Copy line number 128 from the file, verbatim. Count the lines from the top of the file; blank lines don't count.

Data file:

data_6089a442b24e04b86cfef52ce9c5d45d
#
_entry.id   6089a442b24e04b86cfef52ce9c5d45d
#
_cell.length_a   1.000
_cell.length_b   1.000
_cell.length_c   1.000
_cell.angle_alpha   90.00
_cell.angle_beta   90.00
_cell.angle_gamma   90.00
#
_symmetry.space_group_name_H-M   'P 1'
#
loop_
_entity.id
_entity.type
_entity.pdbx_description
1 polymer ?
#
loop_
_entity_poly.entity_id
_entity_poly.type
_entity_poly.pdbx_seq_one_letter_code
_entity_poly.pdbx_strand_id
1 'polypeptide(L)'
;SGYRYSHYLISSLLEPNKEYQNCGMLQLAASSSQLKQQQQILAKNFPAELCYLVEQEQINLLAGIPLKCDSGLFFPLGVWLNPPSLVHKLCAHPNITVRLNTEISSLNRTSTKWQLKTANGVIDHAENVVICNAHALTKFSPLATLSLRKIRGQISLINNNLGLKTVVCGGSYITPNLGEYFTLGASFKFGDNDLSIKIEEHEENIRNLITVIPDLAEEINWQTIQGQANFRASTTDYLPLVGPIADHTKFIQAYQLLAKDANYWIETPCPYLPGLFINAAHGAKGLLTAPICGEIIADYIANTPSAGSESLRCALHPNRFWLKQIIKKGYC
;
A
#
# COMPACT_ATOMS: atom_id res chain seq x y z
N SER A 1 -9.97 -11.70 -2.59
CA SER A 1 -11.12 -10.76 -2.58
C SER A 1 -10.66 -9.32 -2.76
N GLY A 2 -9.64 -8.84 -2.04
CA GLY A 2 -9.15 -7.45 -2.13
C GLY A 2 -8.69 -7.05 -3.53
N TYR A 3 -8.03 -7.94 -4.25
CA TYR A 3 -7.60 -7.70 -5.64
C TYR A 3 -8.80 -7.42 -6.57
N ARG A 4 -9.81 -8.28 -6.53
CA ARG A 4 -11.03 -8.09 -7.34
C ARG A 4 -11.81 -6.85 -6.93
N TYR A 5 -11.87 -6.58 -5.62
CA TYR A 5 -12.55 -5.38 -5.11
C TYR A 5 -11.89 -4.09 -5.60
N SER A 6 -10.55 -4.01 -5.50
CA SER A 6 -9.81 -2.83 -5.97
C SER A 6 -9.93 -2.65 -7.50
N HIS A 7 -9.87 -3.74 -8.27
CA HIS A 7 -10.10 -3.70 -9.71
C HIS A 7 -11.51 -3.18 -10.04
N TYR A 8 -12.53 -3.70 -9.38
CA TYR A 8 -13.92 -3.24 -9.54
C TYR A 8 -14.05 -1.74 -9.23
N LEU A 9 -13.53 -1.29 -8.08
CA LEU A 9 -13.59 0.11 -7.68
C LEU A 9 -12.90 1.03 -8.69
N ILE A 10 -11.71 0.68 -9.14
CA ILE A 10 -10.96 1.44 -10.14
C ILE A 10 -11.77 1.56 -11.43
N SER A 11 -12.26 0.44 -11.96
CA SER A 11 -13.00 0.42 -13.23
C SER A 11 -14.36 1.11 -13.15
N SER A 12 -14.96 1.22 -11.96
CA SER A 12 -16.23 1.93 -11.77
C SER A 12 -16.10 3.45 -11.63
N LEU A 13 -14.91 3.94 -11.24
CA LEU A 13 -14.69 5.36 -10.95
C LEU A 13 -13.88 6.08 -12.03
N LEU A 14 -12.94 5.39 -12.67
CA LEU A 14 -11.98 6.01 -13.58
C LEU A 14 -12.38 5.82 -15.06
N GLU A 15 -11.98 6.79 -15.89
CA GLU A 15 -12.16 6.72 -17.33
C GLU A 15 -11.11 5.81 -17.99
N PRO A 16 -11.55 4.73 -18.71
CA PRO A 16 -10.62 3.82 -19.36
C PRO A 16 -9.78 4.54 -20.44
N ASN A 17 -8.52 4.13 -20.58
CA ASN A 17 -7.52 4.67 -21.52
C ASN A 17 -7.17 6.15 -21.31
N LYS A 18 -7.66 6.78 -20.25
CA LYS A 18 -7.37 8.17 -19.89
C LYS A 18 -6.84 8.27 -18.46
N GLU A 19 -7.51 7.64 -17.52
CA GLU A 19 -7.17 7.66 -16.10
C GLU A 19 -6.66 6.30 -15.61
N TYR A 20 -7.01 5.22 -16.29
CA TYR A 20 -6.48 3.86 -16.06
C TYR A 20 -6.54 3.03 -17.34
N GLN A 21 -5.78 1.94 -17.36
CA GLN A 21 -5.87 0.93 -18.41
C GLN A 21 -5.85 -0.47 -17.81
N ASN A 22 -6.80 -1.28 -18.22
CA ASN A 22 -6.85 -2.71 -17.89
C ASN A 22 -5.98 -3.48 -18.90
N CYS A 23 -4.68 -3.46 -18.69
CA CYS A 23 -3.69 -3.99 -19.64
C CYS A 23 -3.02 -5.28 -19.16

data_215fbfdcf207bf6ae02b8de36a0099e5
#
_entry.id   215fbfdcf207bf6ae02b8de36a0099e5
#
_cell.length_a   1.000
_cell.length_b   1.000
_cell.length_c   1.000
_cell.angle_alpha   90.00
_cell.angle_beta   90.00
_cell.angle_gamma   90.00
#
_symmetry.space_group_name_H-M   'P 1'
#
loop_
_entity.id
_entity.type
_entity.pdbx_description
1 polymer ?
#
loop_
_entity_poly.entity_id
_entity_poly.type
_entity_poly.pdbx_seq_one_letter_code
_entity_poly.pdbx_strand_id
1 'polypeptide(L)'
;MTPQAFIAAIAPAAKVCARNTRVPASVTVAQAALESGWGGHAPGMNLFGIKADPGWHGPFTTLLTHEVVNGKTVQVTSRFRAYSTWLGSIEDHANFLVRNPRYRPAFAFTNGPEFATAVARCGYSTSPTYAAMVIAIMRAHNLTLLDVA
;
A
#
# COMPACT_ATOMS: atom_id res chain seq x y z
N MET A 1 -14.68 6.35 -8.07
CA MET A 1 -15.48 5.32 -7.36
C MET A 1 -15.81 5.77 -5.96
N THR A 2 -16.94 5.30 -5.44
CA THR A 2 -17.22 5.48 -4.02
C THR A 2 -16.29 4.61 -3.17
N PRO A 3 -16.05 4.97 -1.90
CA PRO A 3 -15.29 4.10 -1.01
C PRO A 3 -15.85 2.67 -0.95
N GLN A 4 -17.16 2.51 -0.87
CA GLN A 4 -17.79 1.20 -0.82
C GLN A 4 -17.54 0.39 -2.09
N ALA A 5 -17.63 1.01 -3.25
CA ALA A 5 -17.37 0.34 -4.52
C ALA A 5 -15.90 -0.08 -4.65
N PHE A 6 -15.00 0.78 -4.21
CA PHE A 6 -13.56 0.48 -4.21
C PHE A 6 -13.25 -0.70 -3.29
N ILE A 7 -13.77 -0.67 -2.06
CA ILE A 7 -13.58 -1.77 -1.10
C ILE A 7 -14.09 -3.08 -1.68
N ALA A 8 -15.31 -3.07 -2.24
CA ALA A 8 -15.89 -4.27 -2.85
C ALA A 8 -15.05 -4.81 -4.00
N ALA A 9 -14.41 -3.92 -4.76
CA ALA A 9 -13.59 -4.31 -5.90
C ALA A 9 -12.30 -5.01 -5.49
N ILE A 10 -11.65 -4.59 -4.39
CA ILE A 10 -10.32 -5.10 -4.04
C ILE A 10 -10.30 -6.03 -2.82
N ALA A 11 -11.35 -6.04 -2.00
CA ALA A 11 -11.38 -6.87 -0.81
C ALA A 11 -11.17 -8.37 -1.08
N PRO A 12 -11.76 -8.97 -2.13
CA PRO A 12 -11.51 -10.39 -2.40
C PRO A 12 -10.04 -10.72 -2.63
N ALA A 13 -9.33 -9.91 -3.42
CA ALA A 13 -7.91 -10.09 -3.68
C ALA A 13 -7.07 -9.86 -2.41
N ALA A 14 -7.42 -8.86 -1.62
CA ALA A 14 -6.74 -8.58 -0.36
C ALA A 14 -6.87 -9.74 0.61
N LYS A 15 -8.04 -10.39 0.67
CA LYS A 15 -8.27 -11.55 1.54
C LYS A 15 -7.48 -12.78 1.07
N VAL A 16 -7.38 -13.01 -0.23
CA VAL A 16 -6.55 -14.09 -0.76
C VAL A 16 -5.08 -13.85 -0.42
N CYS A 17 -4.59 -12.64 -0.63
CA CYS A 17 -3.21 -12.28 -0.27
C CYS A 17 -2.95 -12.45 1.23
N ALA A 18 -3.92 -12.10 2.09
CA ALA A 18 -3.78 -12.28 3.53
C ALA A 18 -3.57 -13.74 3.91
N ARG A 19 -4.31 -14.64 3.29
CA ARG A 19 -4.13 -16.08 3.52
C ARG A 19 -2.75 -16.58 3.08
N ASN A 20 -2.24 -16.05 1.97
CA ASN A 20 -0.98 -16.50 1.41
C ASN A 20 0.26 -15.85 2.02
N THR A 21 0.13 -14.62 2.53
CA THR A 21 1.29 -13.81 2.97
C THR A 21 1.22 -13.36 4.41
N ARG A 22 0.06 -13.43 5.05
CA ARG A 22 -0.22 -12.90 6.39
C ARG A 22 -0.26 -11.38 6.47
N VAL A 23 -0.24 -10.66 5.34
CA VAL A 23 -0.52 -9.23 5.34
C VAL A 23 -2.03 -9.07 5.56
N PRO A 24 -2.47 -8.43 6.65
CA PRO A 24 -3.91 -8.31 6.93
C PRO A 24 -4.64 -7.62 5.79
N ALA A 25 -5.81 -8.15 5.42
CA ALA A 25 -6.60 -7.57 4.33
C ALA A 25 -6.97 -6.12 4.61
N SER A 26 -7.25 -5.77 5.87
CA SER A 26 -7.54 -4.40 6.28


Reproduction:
#